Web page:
Rare cauldrons tell us what feasts were like 4000 years ago

Thanks to the antimicrobial properties of the cauldrons' metal alloys, archaeologists are able to study unprecedented protein preservation.
Sade Agard
(Left) Photograph of the cauldron and what is left today. (Right) Artistic reconstruction of the cauldron as it would have looked when in use.
(Left) Photograph of the cauldron and what is left today. (Right) Artistic reconstruction of the cauldron as it would have looked when in use.

iScience Wilkin et al.  

Archaeologists have unveiled detailed insights into the dietary habits of ancient people living in the Caucasus region during the Maykop period (3700–2900 BCE), according to a new study published in iScience

By analyzing protein residues from ancient cooking cauldrons, they uncovered evidence of a varied menu comprising deer, sheep, goats, and dairy.

Rare and prestigious cauldrons

Recovered from burial sites in the Caucasus region, the cauldrons reflect the region's historical significance spanning from Southwestern Russia to Turkey, including present-day Georgia, Azerbaijan, and Armenia. 

"It's really exciting to get an idea of what people were making in these cauldrons so long ago," said lead author Shevan Wilkin, from the University of Zurich, Switzerland, in a press release.

"This is the first evidence we have of preserved proteins of a feast—it's a big cauldron. They were obviously making large meals, not just for individual families."

The success of protein preservation owes much to the antimicrobial properties of the metal alloys constituting the cauldrons. Unlike ceramics or stone, where microbes would degrade proteins, the metal surface prevented such deterioration.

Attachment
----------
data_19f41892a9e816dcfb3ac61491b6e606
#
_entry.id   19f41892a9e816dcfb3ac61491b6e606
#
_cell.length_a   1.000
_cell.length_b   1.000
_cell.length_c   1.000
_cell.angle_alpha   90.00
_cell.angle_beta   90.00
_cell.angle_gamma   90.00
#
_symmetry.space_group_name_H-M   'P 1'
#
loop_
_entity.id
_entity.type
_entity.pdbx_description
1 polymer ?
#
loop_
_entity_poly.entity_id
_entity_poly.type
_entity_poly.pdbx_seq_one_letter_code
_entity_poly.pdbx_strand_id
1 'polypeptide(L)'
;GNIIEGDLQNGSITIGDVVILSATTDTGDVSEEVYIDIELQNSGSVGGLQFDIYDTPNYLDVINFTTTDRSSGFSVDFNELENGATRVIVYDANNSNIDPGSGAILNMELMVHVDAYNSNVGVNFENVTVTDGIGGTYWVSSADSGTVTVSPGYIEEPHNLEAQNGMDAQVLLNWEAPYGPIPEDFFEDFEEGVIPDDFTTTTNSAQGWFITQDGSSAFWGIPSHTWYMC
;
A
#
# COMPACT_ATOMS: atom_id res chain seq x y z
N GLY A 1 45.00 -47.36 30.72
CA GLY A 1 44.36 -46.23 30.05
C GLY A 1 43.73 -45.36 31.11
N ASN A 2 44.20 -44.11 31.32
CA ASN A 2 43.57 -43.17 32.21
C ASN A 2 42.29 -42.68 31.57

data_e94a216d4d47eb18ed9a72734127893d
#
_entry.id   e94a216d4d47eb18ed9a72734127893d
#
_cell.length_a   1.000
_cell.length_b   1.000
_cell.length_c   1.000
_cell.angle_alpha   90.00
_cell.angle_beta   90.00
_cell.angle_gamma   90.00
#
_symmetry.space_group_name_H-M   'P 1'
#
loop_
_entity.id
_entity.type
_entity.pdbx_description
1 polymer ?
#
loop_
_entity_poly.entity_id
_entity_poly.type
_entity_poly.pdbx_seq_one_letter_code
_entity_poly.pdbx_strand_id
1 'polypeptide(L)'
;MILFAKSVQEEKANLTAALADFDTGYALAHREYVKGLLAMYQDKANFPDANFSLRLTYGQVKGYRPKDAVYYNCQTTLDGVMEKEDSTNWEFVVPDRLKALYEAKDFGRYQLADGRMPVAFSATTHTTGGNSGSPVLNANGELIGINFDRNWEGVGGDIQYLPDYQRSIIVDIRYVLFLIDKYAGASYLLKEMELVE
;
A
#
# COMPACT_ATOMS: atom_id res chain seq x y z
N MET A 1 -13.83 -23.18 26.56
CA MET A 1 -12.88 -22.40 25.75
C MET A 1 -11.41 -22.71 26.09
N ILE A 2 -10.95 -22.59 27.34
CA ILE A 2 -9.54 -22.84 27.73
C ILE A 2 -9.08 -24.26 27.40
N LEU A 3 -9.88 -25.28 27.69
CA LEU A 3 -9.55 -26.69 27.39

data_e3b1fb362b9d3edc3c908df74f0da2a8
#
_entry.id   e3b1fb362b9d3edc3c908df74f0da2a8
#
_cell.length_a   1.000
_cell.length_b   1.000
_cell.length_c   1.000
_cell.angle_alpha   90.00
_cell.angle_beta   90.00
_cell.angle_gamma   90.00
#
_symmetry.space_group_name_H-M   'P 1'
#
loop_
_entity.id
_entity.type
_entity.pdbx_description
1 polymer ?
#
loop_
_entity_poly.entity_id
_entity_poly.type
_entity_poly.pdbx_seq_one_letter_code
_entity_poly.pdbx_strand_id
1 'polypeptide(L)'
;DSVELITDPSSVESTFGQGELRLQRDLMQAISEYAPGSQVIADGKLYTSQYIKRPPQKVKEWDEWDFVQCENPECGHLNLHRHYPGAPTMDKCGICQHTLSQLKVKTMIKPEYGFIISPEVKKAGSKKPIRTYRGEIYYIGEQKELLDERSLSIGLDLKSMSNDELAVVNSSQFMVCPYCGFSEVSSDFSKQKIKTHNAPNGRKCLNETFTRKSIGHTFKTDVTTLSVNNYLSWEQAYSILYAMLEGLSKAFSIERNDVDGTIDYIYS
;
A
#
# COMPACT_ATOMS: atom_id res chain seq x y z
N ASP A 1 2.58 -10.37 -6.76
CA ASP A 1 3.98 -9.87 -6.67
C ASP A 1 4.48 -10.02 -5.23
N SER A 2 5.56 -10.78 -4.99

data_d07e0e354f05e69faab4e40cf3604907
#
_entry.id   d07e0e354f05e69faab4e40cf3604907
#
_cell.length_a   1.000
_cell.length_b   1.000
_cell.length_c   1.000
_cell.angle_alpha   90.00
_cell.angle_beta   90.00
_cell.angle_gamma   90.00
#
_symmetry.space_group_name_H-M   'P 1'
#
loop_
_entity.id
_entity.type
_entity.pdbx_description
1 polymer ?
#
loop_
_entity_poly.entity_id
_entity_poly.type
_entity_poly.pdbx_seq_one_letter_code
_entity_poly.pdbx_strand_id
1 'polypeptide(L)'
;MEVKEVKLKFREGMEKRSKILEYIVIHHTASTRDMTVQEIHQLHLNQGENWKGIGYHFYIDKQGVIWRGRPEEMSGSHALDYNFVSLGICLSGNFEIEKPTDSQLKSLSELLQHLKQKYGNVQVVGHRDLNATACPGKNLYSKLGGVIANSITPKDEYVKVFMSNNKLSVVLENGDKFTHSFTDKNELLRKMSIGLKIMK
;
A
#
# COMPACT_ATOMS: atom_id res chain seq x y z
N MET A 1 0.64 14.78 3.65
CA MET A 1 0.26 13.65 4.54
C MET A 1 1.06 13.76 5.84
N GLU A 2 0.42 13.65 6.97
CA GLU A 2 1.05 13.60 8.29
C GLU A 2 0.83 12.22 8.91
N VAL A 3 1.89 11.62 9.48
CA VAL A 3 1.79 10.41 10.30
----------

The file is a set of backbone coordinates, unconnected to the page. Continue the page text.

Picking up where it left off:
Rare cauldrons tell us what feasts were like 4000 years ago
Graphical illustration of the method used in this study.

Co-author Viktor Trifonov of the Institute for the History of Material Culture highlighted the gap this research fills: 

"We have already established that people at the time most likely drank a soupy beer, but we did not know what was included on the main menu."

Eight residue samples were collected from seven cauldrons, which revealed proteins from blood, muscle tissue, and milk. The presence of 'heat shock protein beta-1' indicated the cooking of deer or bovine tissues. In contrast, milk proteins suggested the preparation of dairy.

Radiocarbon dating

Remarkably, radiocarbon dating placed these cauldrons between 3520–3350 BCE, predating any previously analyzed vessels by over 3,000 years. 

"It was a tiny sample of soot from the surface of the cauldron," explained Trifonov. "Maykop bronze cauldrons of the fourth millennium BC are a rare and expensive item, a hereditary symbol belonging to the social elite."

Though exhibiting signs of use and wear, the cauldrons also revealed extensive repair work, reinforcing their value and societal significance. 

The authors added that this parallels modern iconic cookware brands like Le Creuset and Mauviel, which combine craftsmanship and functionality.

Given the significance of cuisine in culture, research like this can aid in grasping connections between various regions. Additionally, the study's methods highlight the potential of this fresh approach.

"If proteins are preserved on these vessels, there is a good chance they are preserved on a wide range of other prehistoric metal artifacts," concluded Wilkin. 

"We still have a lot to learn, but this opens up the field in a really dramatic way."

The complete study was published in iScience on August 18 and can be found here.

Study abstract:

Large metal and metal-alloy cauldrons first appear on the far western steppe and Caucasus region during the Maykop period (3700–2900 BCE), however the types of foods or beverages cooked in and served from these vessels has remained mysterious. Here we present proteomic analysis of nine residues from copper-alloy cauldrons from Maykop burial contexts where we identify muscle, blood, and milk proteins specific to domesticated, and possibly wild, ruminants. This study clearly demonstrates that the earliest, large-volume feasting vessels contained both primary and secondary animal products, likely prepared in the form of a stew.

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